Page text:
With help from an “angel,” Marty found his voice, and today makes his living as a writer, an actor, a singer and a playwright.
Marty Moran is a writer, an actor, a singer, a playwright, and a man whose life has in part been shaped by the sexual abuse perpetrated against him by a counselor at a Catholic boys’ camp. To witness Marty’s performances of his plays, The Tricky Part and All the Rage, is to be, in turn, seared, humored, riveted and healed.
The journey from the scarred boyhood to the successful playwright has been neither linear nor easy. The son of a newspaper man, Marty may have inherited his Irish ancestors’ love of language. Writing has always been for Marty a place and a way; a place to be with himself, to take soundings within himself, and a way to understand and heal what he uncovers in those soundings.
One day, as Marty was “scribbling” in his journal, a sentence came out: “What happened when you were twelve. Tell the truth.” And so were born the memoirs and the plays that Marty has performed across the U.S. and the globe.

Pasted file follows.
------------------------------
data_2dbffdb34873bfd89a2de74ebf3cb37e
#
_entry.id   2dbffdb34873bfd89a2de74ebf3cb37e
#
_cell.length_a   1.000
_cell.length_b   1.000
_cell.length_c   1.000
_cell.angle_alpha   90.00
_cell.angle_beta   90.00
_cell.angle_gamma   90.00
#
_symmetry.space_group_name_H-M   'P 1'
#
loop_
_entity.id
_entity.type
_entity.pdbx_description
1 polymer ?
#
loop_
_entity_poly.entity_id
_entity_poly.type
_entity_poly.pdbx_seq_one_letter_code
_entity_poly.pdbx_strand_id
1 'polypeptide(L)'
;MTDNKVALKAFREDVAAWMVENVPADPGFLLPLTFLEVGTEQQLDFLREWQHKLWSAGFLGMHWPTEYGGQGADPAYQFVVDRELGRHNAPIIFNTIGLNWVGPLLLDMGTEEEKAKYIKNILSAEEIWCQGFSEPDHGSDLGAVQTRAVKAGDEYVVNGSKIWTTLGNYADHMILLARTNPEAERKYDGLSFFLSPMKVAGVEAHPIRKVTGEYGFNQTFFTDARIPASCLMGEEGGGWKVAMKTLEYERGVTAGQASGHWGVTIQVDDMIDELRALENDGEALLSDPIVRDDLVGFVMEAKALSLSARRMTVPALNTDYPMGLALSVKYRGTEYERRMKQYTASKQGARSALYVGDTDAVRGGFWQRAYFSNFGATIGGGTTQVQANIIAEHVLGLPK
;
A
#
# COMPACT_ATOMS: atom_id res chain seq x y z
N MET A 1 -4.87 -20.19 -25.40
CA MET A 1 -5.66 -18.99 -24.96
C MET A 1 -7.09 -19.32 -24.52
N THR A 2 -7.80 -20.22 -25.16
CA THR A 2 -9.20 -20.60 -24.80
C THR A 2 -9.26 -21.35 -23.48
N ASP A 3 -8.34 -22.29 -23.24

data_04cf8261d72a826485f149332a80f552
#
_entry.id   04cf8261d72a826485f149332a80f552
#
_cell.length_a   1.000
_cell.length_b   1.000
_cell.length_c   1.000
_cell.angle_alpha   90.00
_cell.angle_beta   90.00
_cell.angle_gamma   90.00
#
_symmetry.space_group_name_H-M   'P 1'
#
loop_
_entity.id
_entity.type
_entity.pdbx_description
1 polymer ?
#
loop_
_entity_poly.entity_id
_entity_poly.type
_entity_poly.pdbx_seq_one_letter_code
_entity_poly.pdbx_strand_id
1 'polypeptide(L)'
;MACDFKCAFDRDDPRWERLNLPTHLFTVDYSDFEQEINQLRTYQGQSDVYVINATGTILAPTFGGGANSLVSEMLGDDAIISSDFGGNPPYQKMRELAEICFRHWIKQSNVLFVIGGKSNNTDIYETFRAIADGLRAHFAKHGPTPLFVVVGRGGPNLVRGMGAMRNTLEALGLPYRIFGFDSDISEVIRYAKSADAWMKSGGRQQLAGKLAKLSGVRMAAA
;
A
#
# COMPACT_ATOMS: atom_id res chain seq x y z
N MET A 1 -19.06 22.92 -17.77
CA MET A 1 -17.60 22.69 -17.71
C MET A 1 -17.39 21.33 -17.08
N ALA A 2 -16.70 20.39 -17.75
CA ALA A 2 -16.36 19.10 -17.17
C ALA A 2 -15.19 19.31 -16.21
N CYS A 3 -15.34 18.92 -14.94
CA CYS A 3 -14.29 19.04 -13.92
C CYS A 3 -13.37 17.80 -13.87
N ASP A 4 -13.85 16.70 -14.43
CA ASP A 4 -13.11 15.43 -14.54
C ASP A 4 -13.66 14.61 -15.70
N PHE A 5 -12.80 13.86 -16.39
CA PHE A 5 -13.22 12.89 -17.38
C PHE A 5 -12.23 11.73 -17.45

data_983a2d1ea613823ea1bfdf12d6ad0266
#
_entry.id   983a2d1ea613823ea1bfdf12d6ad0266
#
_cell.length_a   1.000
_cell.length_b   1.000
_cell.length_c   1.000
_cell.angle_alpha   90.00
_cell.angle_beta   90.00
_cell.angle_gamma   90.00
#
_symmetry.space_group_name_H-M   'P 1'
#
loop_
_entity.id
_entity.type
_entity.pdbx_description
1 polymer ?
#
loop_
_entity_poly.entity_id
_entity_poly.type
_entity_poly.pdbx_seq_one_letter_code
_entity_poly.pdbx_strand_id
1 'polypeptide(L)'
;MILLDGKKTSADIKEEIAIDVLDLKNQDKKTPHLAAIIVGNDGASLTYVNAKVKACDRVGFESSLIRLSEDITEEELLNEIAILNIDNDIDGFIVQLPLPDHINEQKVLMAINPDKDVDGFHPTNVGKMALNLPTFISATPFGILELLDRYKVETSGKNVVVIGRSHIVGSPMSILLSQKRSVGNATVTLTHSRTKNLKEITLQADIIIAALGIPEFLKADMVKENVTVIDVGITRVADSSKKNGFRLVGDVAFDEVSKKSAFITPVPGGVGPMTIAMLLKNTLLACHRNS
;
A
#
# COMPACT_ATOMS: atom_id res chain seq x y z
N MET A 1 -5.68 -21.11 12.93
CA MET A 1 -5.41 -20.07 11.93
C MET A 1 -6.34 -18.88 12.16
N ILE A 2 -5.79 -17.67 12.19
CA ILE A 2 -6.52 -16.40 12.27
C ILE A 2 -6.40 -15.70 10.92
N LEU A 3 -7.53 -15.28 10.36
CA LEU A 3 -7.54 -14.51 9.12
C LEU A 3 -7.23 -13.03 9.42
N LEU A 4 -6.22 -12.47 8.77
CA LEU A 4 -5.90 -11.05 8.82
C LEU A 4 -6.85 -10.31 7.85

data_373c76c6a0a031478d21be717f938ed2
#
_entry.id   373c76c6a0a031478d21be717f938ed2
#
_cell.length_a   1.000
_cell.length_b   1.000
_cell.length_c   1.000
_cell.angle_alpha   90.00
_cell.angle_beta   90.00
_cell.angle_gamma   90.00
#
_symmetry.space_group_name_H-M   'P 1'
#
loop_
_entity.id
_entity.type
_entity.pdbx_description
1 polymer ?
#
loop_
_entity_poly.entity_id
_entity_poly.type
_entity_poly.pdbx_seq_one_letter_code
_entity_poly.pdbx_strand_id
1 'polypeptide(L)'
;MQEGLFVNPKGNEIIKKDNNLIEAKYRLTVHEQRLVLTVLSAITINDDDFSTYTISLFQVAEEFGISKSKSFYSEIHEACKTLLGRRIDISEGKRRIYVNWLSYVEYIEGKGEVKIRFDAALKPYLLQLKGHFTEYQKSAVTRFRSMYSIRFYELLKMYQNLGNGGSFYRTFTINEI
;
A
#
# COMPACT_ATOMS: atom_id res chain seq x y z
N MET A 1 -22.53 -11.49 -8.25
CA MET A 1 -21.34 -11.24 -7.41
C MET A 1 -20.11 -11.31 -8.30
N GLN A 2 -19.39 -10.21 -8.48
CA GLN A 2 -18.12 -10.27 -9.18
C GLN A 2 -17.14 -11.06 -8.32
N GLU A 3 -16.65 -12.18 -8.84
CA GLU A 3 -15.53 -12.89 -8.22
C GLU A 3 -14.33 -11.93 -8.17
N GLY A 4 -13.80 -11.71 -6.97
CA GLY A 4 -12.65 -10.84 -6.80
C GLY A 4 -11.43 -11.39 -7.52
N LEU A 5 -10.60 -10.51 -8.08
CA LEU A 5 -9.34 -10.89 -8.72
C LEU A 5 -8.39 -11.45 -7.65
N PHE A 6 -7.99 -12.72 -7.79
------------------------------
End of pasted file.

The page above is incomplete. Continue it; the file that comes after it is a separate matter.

Like many survivors, Marty’s journey has been profoundly aided by “angels.” In high school, he auditioned for a musical (“Somehow, the gay guy in me wanted to sing!”) and his performance was witnessed by Winnie Hartman, a woman who came backstage and told him that he needed to take singing lessons with her. “That woman took me as a sixteen year-old and looked me in the eye and coaxed out my voice.” Winnie nurtured his emerging talent. “It was the curve that turned me. It became my life. To become a singer and an actor.”
To the miracle of Winnie you can add the miracle of Henry. They met when Marty was twenty-four. Now, more than three decades later, they have navigated and forged a life together.